Retrospective analysis of KRAS status in metastatic colorectal cancer patients: a single-center feasibility study
Received 7 June 2012
Accepted for publication 27 August 2012
Published 18 September 2012 Volume 2012:5 Pages 167—171
Checked for plagiarism Yes
Review by Single anonymous peer review
Peer reviewer comments 2
Jonathan Montomoli,1 Stephen Jacques Hamilton-Dutoit,2 Trine Frøslev,1 Aliki Taylor,3 Rune Erichsen1
1Department of Clinical Epidemiology, Aarhus University Hospital, Aarhus, Denmark; 2Institute of Pathology, Aarhus University Hospital, Aarhus, Denmark; 3Centre for Observational Research, Amgen, Uxbridge, UK
Background: The occurrence of KRAS mutations and their association with prognosis in metastatic colorectal cancer patients is not well documented in population-based studies.
Objectives: To examine the feasibility of identifying archived colorectal cancer specimens, and through linkage with nationwide Danish population-based databases to investigate the prevalence of KRAS mutations and their association with colorectal cancer survival.
Methods: We used the Danish Pathology Database to identify the physical location of primary (or in some cases secondary) tumor specimens from selected metastatic colorectal cancer patients referred to our hospital for palliative chemotherapy between November 1, 2008 and September 30, 2009. Routinely stored paraffin tissue blocks were obtained from the pathology archives of the originating hospital. KRAS mutation tumor status was assessed for each patient using the commercialized TheraScreen KRAS Mutation Kit. Using the unique identifier number, we linked the patients to the Danish National Registry of Patients and the Danish Civil Registration System to obtain data on date of first colorectal cancer diagnosis and follow-up status. We estimated prevalence of KRAS mutations and the 1-, 2-, and 5-year survival after colorectal cancer diagnosis using the Kaplan–Meier technique.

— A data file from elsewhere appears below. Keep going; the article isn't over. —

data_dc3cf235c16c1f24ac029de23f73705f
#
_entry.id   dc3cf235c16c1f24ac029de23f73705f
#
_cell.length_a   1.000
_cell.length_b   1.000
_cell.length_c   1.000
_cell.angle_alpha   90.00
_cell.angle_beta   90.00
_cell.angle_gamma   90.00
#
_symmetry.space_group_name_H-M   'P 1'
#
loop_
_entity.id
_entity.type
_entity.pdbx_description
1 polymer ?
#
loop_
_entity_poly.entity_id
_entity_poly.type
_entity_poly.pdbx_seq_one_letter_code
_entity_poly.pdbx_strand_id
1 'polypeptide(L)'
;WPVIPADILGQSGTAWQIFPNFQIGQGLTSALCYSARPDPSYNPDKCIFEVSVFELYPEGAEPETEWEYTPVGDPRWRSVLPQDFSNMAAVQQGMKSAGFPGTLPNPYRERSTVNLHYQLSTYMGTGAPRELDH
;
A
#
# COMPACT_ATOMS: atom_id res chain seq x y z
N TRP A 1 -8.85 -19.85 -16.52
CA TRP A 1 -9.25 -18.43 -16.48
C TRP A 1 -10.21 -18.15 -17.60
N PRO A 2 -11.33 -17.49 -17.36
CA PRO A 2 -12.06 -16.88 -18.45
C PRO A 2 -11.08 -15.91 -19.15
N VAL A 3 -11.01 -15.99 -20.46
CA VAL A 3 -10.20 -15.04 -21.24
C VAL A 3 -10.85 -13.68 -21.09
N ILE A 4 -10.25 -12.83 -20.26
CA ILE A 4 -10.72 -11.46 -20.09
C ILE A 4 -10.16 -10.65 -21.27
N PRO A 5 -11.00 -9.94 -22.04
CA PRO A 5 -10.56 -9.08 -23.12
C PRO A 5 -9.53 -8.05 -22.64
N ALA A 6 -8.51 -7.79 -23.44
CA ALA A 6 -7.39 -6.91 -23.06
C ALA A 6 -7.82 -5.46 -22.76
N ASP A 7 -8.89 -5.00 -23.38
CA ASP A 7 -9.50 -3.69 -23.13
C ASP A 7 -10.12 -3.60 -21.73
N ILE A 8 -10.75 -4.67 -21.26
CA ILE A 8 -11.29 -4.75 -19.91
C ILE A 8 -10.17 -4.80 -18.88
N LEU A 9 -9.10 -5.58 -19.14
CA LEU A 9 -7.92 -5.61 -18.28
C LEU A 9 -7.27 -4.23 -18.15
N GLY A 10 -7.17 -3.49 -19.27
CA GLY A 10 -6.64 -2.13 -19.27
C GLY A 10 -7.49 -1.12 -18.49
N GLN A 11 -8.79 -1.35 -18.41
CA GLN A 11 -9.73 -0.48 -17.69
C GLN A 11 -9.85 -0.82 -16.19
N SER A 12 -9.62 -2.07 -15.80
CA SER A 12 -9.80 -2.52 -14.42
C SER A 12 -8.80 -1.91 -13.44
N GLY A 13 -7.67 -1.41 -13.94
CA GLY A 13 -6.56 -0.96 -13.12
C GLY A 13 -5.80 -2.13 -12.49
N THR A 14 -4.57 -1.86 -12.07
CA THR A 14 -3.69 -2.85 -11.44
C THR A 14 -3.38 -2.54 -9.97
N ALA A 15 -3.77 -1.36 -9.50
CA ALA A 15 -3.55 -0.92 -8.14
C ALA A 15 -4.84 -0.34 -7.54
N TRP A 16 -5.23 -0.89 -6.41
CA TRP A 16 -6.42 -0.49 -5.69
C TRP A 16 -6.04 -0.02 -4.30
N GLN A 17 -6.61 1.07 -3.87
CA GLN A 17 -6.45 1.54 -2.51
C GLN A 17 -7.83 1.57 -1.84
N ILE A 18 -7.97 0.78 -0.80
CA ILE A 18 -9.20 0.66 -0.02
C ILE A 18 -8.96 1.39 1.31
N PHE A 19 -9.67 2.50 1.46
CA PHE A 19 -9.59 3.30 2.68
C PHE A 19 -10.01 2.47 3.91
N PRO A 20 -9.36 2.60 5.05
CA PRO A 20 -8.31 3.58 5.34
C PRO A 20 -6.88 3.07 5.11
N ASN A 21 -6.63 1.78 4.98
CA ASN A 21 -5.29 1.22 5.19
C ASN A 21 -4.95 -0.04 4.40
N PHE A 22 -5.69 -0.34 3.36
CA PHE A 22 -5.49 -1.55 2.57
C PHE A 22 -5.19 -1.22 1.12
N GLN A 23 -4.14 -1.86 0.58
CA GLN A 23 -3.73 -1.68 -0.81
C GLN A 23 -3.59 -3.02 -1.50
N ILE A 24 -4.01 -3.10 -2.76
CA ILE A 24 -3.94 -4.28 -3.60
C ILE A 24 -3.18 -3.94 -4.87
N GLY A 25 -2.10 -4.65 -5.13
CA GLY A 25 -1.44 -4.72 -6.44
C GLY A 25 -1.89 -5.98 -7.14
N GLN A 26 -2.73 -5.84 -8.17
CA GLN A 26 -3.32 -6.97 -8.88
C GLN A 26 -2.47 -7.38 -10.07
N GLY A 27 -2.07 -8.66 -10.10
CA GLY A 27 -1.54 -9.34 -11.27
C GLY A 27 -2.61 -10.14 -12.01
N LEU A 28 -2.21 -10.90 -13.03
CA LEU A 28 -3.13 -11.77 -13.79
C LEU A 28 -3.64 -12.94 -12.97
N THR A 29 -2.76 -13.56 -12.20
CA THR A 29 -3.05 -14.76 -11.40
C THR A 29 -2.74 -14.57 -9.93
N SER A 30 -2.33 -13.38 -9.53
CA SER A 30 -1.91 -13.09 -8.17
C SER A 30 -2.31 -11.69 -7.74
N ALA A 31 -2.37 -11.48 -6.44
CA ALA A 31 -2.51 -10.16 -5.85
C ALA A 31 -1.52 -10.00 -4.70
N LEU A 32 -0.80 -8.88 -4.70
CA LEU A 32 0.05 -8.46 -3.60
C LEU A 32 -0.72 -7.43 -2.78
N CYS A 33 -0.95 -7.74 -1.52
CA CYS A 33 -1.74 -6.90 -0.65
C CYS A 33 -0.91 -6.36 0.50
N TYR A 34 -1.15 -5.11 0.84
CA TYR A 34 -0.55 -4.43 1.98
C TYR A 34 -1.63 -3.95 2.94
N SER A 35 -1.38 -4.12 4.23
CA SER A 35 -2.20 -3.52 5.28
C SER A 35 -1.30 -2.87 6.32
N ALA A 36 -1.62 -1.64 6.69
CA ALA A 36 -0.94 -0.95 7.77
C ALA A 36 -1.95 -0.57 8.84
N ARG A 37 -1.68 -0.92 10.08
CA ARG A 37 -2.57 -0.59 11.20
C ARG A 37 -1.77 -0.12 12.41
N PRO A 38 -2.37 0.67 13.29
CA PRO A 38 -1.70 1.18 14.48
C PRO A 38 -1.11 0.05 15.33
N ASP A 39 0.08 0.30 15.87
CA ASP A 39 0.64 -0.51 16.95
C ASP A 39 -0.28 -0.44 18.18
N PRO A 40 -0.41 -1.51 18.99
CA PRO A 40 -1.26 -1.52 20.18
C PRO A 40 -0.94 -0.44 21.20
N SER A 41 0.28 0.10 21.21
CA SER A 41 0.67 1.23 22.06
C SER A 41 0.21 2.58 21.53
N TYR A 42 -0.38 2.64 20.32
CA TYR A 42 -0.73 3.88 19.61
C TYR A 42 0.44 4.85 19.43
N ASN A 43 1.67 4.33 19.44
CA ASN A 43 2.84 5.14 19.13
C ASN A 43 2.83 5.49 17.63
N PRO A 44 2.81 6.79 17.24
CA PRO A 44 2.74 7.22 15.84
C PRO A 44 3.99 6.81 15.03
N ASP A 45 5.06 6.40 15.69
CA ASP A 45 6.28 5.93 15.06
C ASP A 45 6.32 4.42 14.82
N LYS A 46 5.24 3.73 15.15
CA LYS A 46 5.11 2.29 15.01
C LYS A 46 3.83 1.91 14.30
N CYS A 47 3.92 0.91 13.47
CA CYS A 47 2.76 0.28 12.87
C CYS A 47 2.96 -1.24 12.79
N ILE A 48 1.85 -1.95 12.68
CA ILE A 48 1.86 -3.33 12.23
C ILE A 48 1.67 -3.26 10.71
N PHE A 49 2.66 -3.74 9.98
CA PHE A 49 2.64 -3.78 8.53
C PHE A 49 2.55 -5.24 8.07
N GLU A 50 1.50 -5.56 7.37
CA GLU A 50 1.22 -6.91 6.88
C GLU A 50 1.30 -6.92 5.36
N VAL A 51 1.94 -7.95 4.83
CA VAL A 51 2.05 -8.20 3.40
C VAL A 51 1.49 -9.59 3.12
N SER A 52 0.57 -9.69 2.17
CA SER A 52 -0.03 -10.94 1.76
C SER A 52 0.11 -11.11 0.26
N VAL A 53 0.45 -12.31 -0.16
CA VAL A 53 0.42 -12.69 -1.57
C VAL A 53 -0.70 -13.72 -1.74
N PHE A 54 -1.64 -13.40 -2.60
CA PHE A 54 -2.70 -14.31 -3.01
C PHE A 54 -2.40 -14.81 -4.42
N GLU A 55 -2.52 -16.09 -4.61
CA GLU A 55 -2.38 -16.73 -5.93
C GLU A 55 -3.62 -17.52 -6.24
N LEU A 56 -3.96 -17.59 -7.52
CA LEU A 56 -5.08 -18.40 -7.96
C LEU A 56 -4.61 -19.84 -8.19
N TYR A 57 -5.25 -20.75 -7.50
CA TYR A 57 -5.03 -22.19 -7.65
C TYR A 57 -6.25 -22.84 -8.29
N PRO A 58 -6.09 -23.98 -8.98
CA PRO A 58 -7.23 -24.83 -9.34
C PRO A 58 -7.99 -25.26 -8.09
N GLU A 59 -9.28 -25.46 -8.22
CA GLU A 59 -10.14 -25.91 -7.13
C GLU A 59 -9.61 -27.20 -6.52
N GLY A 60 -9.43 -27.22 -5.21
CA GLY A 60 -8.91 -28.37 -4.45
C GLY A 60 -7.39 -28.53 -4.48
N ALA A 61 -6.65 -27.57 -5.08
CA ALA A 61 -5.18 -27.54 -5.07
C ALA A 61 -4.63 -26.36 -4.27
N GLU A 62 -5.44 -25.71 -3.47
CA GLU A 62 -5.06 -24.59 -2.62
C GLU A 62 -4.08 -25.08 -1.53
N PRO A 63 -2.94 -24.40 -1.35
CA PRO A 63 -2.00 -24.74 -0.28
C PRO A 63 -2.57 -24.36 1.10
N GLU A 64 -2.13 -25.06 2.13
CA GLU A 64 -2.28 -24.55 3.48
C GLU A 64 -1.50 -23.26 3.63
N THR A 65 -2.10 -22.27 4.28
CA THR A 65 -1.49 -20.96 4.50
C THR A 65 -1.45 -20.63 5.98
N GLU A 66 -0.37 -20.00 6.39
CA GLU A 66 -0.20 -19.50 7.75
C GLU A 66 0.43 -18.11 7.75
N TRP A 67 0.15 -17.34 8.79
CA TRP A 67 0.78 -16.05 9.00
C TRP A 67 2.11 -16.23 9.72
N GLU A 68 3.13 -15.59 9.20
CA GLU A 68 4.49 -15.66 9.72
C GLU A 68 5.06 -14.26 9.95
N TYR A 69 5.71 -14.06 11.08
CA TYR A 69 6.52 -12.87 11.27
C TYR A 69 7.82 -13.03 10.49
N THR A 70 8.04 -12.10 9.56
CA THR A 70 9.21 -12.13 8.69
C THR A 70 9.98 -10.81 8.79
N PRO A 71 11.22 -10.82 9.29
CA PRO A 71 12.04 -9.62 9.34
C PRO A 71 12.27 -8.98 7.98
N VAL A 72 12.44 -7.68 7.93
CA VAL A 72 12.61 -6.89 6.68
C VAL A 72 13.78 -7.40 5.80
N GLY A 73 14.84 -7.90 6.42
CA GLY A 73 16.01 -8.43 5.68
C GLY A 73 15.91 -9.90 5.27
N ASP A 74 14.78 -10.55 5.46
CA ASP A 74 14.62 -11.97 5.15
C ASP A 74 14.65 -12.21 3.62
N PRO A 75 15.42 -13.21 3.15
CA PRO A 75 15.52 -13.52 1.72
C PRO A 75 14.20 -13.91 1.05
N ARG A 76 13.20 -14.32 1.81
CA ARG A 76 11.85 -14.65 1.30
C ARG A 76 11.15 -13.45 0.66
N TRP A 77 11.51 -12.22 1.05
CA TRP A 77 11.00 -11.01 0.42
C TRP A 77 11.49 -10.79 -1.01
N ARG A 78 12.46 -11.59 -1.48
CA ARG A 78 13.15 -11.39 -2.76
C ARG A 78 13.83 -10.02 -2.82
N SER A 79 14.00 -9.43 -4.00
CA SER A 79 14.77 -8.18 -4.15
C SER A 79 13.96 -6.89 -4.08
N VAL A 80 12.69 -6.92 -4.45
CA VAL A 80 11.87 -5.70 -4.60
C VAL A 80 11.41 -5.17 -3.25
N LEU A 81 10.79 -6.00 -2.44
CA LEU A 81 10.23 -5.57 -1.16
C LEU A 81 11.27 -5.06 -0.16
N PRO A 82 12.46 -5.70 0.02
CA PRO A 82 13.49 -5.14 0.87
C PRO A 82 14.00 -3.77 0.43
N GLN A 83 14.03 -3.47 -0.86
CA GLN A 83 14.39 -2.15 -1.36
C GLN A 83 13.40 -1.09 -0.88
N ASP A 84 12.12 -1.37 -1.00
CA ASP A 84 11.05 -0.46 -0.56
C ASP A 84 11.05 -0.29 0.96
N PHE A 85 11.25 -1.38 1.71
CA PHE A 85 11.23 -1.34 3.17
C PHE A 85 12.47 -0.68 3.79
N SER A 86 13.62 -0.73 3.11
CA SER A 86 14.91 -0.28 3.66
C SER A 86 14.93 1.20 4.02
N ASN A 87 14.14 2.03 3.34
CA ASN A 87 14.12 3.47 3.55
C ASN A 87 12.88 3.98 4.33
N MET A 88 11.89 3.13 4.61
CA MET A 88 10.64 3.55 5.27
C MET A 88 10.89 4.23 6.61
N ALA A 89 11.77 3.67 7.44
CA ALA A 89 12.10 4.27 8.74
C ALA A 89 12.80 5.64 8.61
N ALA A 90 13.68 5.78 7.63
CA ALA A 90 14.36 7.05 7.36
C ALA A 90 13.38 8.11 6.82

Results: We identified 106 metastatic colorectal cancer patients (64% males). All were successfully linked to the registries, and archived tumor-tissue samples were obtained and analyzed in each case. The overall prevalence of KRAS mutations was 55%, and 1-, 2-, and 5-year overall survival after colorectal cancer diagnosis was 91%, 68%, and 25%, respectively.
Conclusion: It is feasible to use Danish population-based registries to obtain archived tissue samples from metastatic colorectal cancer patients, and to estimate prevalence of KRAS mutation and subsequently evaluate the association with colorectal cancer survival.
Keywords: feasibility study, KRAS, colorectal neoplasms, survival, registries
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